Conservator of Forests & Executive Director
Shri Chamarajendra Zoological Gardens
Indiranagar, Mysore : 570010
Phone : 0821 2520302/2440752
email ; zoomysore@gmail.com
website : www.mysorezoo.org
Our lil girl was super excited to see the giraffes, zebras, kangaroos, cheetahs, leopards. Some of the others which were also housed at the zoo - tigers - both Indian and Bengal, Elephants - both Asian and African, monkeys, chimpanzee, gorilllas, orangutan, baboon, variety of reptiles and birds, alligators, crocs, bears, hyena, deer, antelope, neel gai, black buck, bison (or the wild buffaloes), rhino, hippos, wolf, wallaby,lemur, tapir and more!!!

Sample this....

Elegant Giraffes



Naughty Elephant



We visited the zoo twice - the day we reached (but in the late afternoon) and then the following morning. The morning hours allowed us to explore the place and take some lovely pictures. There was little crowd and it felt like we were at our own private zoo!!! ;)
After we had explored and had enough of the zoo we moved on to Dubare - the elephant camp. And our experience there I have already narrated at the beginning of this post. On our way back we visited he Bailakupe monasty - sad to say it was not a patch on the ones in Ladakh. My guess is that no modern structure can have the charm of the old traditional one. This one was sparkling and had vibrant colours, huge idols, but it did not very as breathtaking as the Hemis, Thiksey. It is the simple beauty of a monastry among the mountains, with little civilization, lot of mystery and charm. I know if I don't contain myself, what you get will be yet another post on Ladakh 2005.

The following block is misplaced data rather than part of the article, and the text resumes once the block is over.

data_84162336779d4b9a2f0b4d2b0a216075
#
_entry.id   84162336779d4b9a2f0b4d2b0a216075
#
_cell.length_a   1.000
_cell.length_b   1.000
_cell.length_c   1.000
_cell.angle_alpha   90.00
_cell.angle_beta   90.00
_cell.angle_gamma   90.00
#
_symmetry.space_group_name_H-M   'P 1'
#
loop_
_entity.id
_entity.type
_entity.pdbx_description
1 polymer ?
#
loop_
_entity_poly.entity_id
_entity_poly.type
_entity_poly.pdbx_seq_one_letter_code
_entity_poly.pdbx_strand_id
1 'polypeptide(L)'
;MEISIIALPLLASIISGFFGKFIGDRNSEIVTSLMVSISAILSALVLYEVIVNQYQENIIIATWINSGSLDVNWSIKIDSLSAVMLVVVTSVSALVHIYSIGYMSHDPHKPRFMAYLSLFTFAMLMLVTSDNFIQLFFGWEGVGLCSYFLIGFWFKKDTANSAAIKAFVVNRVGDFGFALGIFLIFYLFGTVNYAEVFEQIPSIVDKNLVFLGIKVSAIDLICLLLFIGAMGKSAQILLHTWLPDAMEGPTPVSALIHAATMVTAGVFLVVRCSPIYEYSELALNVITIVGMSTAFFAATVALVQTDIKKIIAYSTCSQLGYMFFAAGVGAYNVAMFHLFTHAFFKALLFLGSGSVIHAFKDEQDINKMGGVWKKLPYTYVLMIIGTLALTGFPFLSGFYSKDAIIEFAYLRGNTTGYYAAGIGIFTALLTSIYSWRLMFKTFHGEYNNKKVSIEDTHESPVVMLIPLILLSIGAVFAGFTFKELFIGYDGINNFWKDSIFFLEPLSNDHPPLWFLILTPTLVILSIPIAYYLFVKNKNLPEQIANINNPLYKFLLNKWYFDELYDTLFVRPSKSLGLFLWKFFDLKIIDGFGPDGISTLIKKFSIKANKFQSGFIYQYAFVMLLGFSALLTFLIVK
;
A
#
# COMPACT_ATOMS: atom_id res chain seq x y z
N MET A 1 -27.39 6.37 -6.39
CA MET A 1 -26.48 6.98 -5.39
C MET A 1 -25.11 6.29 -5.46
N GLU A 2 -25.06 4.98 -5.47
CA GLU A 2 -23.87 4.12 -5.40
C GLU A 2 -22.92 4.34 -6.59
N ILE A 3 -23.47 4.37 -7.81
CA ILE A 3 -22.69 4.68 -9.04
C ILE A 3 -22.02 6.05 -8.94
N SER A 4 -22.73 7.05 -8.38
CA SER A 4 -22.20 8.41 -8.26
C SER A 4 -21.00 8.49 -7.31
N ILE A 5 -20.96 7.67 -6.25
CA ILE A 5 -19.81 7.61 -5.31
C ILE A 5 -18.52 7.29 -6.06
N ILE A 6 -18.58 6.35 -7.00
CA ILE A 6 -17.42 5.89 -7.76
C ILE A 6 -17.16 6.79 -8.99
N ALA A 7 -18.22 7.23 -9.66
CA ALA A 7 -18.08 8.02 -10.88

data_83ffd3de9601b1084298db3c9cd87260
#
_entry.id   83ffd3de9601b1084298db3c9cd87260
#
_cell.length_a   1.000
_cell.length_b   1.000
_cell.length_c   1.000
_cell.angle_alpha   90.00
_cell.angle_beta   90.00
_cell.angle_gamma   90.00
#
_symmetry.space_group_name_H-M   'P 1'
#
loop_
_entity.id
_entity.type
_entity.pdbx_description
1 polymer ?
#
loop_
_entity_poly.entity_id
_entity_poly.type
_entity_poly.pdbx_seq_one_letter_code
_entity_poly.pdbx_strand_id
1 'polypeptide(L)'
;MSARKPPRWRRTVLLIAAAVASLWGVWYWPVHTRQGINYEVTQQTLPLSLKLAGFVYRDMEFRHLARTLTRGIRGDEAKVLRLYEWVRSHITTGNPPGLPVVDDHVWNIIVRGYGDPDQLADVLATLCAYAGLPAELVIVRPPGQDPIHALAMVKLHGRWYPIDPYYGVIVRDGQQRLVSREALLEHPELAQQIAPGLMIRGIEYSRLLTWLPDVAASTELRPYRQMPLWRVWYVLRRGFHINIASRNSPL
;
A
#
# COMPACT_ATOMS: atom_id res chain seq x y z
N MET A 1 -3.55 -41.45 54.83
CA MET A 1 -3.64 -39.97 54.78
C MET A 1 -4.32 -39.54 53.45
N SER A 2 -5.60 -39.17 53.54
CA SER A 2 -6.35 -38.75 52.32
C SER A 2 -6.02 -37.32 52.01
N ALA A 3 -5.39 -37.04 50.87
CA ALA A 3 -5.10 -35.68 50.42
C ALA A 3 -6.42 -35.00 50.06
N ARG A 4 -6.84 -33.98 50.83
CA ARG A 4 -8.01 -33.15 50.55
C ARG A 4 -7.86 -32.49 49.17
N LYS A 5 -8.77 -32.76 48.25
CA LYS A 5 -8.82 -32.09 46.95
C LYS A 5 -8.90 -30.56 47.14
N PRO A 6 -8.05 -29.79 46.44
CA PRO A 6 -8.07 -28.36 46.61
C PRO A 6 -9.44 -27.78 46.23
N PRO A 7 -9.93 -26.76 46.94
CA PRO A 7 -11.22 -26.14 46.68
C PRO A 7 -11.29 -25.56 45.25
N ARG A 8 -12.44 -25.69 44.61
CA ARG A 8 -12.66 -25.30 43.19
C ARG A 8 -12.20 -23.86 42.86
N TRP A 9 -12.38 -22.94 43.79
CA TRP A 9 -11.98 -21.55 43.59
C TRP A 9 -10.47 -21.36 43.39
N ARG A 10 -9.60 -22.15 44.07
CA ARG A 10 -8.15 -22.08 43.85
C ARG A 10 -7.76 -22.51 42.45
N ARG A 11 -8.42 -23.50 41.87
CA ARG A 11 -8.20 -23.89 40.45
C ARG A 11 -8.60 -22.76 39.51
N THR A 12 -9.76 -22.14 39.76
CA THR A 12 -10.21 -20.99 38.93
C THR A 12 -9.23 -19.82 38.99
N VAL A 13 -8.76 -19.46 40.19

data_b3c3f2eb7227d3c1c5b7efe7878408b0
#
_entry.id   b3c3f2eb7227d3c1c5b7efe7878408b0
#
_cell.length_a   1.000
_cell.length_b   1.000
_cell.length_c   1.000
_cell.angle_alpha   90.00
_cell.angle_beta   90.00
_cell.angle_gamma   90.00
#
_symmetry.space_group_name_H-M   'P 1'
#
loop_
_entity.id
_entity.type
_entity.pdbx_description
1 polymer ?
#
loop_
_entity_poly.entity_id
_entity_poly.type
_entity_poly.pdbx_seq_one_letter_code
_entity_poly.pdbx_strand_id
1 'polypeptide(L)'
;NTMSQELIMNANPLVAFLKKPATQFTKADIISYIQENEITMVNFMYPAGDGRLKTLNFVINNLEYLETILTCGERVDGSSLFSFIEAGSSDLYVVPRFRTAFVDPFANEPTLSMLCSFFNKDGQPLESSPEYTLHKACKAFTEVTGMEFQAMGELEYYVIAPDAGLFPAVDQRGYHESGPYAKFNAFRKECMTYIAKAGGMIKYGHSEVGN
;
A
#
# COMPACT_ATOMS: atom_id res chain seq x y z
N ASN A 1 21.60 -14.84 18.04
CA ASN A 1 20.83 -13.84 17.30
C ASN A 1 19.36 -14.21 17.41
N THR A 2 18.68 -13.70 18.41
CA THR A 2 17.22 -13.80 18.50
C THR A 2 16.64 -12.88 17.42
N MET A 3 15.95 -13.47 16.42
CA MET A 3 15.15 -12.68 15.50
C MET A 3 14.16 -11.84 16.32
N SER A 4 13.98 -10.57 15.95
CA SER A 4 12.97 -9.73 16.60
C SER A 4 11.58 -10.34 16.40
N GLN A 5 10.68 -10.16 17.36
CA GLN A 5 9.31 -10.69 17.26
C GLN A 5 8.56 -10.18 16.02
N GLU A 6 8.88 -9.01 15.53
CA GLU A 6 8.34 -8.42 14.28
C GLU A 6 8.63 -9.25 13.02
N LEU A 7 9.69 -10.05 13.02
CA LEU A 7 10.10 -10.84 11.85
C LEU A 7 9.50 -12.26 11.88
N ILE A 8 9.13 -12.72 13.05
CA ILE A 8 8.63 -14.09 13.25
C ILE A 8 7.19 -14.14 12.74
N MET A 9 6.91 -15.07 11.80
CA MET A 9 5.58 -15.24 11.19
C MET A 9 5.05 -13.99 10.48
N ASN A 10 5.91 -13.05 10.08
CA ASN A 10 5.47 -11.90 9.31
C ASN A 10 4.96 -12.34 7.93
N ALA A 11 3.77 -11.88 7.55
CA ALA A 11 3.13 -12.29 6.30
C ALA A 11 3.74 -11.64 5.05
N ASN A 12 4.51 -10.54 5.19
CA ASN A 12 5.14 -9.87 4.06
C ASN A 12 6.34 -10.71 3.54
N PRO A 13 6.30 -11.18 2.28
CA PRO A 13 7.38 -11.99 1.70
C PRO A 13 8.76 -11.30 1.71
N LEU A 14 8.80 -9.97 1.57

This was a short holiday, like most holidays for us have been. It was enjoyable, as always! - and definitely so for our little girl.

Credit for the pictures goes entirely to Parijat

Sunday, August 28, 2011

Mumbai weekend getaway : Hideout

I guess you have changed your plans said mom over the phone. I looked out, I could barely see the roads from home. It was pouring really hard. I told her I will try and talk Pari out of our plans to spend the weekend at Vikramgadh, our friend Hemant's farmstay called Hideout.

Seriously, I would have chickened out, had I been the key decision maker on this occasion; but T's excitement and Pari's determination did not allow me to. After a quick breakfast, we attempted to travel light. The plans were to spend Saturday there, and drive back by Sunday afternoon. We packed in a few fruits and some biscuits just in case....



Once the drive began, we realised that the rains were not in any way deceptive. They were there to stay. I was grossly uncomfortable, as my mind kept moving back and forth the pages of the daily newsprint - roads caved in, tree falls, potholes galore....yada yada yada. And each time, I attempted to think aloud, Pari reminded me that I need to have a slightly more positive bent of mind.